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Today’s claims from the water industry regulator CEO David Black that they have set challenging targets for water companies to drive down leakage and end the scandal of wasted water has triggered a strong response from the Angling Trust who have accused OFWAT of presiding over ‘20 years of regulatory failure’.
The Trust have today published figures drawn from OFWAT’s own data showing clearly that for many years they gave water companies a ‘licence to leak’ with the introduction in 2002 of their ‘economic leakage level’ (ELL) criteria. Under the OFWAT rules, which remained in place in various guises until 2019, leakage plans put forward by the industry would only be approved if the value of the water lost to leaks outweighed the cost of repairing those leaks. In other words the environmental consequences of wasting water were discarded as irrelevant in favour of screwing down water bills.
Prior to the introduction of the discredited ELLs system, strict targets were introduced following the 1995 drought which saw significant reductions in leakage levels. The impact of ELLs saw leakage first rise and then fail to fall appreciably until a new target-setting regime was reintroduced as part of the 2019 price review for the industry.
As well failing on leakage OFWAT has failed to approve investment for the new reservoirs the country needs to cope with both climate change and population. No new reservoirs have been opened since the water industry was privatised in 1991 and since that time the population of the UK has expanded by over 10 million.
Angling Trust Policy Chief Martin Salter said:
“The way water in this country is managed and regulated is a complete and utter shambles and OFWAT have been a major part of the problem. For years they gave water companies a licence to leak while ministers failed to demand the levels of infrastructure investment needed to enable us to store water in times of surplus in order to protect consumers, the environment and the economy in times like these. For years OFWAT were happy to see water wasted and were a block on building new reservoirs. They are just one part of botched water privatisation that is clearly not fit for purpose.”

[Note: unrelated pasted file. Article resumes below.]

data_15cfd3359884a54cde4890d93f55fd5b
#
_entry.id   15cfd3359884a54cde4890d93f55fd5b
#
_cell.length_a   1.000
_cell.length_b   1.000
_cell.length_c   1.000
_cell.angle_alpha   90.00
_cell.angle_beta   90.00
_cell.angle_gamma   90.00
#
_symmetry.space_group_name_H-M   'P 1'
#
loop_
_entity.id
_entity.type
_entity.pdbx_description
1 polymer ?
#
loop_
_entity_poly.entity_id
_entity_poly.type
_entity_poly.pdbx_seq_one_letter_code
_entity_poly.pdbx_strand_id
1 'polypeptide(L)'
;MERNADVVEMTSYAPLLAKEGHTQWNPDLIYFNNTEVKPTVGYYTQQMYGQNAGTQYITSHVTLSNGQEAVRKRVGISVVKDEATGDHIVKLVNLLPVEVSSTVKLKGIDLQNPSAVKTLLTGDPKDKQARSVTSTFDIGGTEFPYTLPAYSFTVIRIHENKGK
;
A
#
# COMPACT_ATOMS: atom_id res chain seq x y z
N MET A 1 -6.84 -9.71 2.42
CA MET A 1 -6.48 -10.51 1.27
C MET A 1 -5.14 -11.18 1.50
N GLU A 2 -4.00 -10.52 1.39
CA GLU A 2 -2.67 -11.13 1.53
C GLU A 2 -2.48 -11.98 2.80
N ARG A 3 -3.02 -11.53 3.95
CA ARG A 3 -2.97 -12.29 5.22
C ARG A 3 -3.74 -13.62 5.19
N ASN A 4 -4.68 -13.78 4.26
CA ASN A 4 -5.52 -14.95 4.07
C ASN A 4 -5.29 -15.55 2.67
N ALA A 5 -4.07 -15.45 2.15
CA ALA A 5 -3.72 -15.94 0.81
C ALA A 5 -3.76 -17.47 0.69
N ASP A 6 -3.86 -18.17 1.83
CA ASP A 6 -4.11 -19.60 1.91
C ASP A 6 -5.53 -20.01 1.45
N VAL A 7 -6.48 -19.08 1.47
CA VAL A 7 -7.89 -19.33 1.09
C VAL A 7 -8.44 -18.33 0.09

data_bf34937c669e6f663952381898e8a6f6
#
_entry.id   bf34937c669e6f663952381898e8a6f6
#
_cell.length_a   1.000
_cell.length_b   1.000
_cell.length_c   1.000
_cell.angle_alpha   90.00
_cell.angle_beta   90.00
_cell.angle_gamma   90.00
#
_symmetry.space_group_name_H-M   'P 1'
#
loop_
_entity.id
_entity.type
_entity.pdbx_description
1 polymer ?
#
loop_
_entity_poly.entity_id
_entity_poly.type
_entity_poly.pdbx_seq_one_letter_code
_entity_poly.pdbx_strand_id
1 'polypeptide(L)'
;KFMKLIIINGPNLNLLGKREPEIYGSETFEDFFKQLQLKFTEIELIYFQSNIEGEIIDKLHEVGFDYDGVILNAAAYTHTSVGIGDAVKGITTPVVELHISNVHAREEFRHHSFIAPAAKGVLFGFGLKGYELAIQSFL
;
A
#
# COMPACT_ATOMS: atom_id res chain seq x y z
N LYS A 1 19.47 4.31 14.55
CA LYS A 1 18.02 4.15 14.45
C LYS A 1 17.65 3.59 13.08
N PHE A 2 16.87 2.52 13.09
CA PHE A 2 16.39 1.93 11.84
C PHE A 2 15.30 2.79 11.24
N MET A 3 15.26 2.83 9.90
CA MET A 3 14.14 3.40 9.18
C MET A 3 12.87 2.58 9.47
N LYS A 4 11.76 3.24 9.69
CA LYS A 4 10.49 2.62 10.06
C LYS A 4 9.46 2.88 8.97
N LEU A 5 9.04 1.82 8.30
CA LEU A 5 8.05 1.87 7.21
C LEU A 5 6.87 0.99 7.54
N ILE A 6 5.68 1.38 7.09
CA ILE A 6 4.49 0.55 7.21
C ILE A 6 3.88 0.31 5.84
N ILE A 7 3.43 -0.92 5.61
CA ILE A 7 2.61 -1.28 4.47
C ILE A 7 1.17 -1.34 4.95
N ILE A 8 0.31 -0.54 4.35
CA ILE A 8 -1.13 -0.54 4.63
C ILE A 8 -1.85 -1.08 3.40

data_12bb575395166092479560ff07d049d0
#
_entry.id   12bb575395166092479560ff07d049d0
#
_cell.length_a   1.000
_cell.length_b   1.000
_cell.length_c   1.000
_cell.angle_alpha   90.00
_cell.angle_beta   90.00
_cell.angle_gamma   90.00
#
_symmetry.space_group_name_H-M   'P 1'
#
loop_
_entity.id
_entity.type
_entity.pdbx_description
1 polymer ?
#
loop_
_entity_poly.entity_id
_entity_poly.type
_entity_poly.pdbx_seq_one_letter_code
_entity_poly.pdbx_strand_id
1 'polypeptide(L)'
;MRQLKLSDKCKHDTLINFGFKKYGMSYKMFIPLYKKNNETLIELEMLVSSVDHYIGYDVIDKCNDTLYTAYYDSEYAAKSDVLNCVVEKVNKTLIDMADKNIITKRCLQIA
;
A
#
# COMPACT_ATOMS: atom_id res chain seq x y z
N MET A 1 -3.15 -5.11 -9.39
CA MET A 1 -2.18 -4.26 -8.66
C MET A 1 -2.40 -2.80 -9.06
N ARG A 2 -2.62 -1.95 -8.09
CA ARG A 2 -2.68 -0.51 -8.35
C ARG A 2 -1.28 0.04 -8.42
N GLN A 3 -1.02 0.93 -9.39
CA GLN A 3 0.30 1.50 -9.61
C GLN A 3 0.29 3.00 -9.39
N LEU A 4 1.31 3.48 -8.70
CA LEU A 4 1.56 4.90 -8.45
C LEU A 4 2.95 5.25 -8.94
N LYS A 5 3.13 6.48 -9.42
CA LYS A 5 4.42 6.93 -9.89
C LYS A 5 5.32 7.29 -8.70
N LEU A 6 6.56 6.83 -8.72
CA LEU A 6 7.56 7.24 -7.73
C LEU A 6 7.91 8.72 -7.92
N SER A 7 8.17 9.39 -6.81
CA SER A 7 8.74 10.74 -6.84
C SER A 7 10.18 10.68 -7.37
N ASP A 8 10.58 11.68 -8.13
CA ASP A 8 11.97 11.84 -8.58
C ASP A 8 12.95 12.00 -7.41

Stuart Singleton-White, Head of Campaigns at the Angling Trust added:
“The comments from David Black were both disappointing and insulting to all of us who have been campaigning to protect our rivers, whether that is from the devastating impact of the drought or the chronic problem of pollution. The reality is OFWAT are complicit in our broken water sector and seems to be acting as an apologist for a situation that it bears responsibility for creating. The facts are there for all to see and show that the water regulator has prevented a lot of the investment needed and allowed companies to take huge profits, put public supply at risk and to screw up the health of our rivers.”
NOTES ON ELLs
The change to ‘ELL’ based targets was in about 2002 and reflected a change in regulatory policy. It’s notable that all companies in England and Wales met their targets from 2007-08 through to 2010-11 illustrating a zero impact on leakage levels.
The chart below shows the history of leakage targets. OFWAT brought in ‘economic level of leakage’ targets in the early 2000s. The chart is for both England and Wales.